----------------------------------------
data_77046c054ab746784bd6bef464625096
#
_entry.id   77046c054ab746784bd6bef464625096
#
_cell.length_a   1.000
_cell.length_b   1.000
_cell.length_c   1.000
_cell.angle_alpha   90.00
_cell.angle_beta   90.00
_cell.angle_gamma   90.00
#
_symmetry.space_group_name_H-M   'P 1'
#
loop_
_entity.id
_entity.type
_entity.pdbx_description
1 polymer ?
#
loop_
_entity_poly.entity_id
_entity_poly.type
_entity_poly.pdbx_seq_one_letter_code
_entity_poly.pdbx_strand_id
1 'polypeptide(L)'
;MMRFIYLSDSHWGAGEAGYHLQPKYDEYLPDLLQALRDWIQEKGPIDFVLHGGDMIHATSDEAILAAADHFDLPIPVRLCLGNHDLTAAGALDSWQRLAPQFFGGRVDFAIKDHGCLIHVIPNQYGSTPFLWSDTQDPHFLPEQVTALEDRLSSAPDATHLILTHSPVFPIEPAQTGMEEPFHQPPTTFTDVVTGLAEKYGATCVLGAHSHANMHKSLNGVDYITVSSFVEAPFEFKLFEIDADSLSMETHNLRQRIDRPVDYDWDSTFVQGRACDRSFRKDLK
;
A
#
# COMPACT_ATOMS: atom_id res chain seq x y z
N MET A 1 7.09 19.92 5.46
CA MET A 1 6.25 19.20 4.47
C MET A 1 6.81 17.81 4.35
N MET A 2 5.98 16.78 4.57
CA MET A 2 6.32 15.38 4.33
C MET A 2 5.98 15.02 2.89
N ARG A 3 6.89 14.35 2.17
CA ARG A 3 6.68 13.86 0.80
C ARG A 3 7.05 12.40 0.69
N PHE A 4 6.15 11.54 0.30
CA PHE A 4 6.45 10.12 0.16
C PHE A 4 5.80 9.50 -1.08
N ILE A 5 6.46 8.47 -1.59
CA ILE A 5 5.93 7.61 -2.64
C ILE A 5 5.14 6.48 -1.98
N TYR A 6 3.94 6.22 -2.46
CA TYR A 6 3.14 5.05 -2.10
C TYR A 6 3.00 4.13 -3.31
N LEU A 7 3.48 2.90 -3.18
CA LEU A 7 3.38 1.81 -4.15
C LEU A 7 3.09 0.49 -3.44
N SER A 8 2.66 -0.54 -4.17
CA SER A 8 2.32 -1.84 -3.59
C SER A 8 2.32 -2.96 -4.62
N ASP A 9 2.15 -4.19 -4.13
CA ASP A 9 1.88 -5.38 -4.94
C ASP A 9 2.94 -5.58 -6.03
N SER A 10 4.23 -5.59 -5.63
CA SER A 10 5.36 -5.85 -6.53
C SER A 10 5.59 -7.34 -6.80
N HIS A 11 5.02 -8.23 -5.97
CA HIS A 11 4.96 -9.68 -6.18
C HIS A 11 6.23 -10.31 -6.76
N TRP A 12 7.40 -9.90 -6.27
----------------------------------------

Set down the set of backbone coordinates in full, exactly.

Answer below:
data_77046c054ab746784bd6bef464625096
#
_entry.id   77046c054ab746784bd6bef464625096
#
_cell.length_a   1.000
_cell.length_b   1.000
_cell.length_c   1.000
_cell.angle_alpha   90.00
_cell.angle_beta   90.00
_cell.angle_gamma   90.00
#
_symmetry.space_group_name_H-M   'P 1'
#
loop_
_entity.id
_entity.type
_entity.pdbx_description
1 polymer ?
#
loop_
_entity_poly.entity_id
_entity_poly.type
_entity_poly.pdbx_seq_one_letter_code
_entity_poly.pdbx_strand_id
1 'polypeptide(L)'
;MMRFIYLSDSHWGAGEAGYHLQPKYDEYLPDLLQALRDWIQEKGPIDFVLHGGDMIHATSDEAILAAADHFDLPIPVRLCLGNHDLTAAGALDSWQRLAPQFFGGRVDFAIKDHGCLIHVIPNQYGSTPFLWSDTQDPHFLPEQVTALEDRLSSAPDATHLILTHSPVFPIEPAQTGMEEPFHQPPTTFTDVVTGLAEKYGATCVLGAHSHANMHKSLNGVDYITVSSFVEAPFEFKLFEIDADSLSMETHNLRQRIDRPVDYDWDSTFVQGRACDRSFRKDLK
;
A
#
# COMPACT_ATOMS: atom_id res chain seq x y z
N MET A 1 7.09 19.92 5.46
CA MET A 1 6.25 19.20 4.47
C MET A 1 6.81 17.81 4.35
N MET A 2 5.98 16.78 4.57
CA MET A 2 6.32 15.38 4.33
C MET A 2 5.98 15.02 2.89
N ARG A 3 6.89 14.35 2.17
CA ARG A 3 6.68 13.86 0.80
C ARG A 3 7.05 12.40 0.69
N PHE A 4 6.15 11.54 0.30
CA PHE A 4 6.45 10.12 0.16
C PHE A 4 5.80 9.50 -1.08
N ILE A 5 6.46 8.47 -1.59
CA ILE A 5 5.93 7.61 -2.64
C ILE A 5 5.14 6.48 -1.98
N TYR A 6 3.94 6.22 -2.46
CA TYR A 6 3.14 5.05 -2.10
C TYR A 6 3.00 4.13 -3.31
N LEU A 7 3.48 2.90 -3.18
CA LEU A 7 3.38 1.81 -4.15
C LEU A 7 3.09 0.49 -3.44
N SER A 8 2.66 -0.54 -4.17
CA SER A 8 2.32 -1.84 -3.59
C SER A 8 2.32 -2.96 -4.62
N ASP A 9 2.15 -4.19 -4.13
CA ASP A 9 1.88 -5.38 -4.94
C ASP A 9 2.94 -5.58 -6.03
N SER A 10 4.23 -5.59 -5.63
CA SER A 10 5.36 -5.85 -6.53
C SER A 10 5.59 -7.34 -6.80
N HIS A 11 5.02 -8.23 -5.97
CA HIS A 11 4.96 -9.68 -6.18
C HIS A 11 6.23 -10.31 -6.76
N TRP A 12 7.40 -9.90 -6.27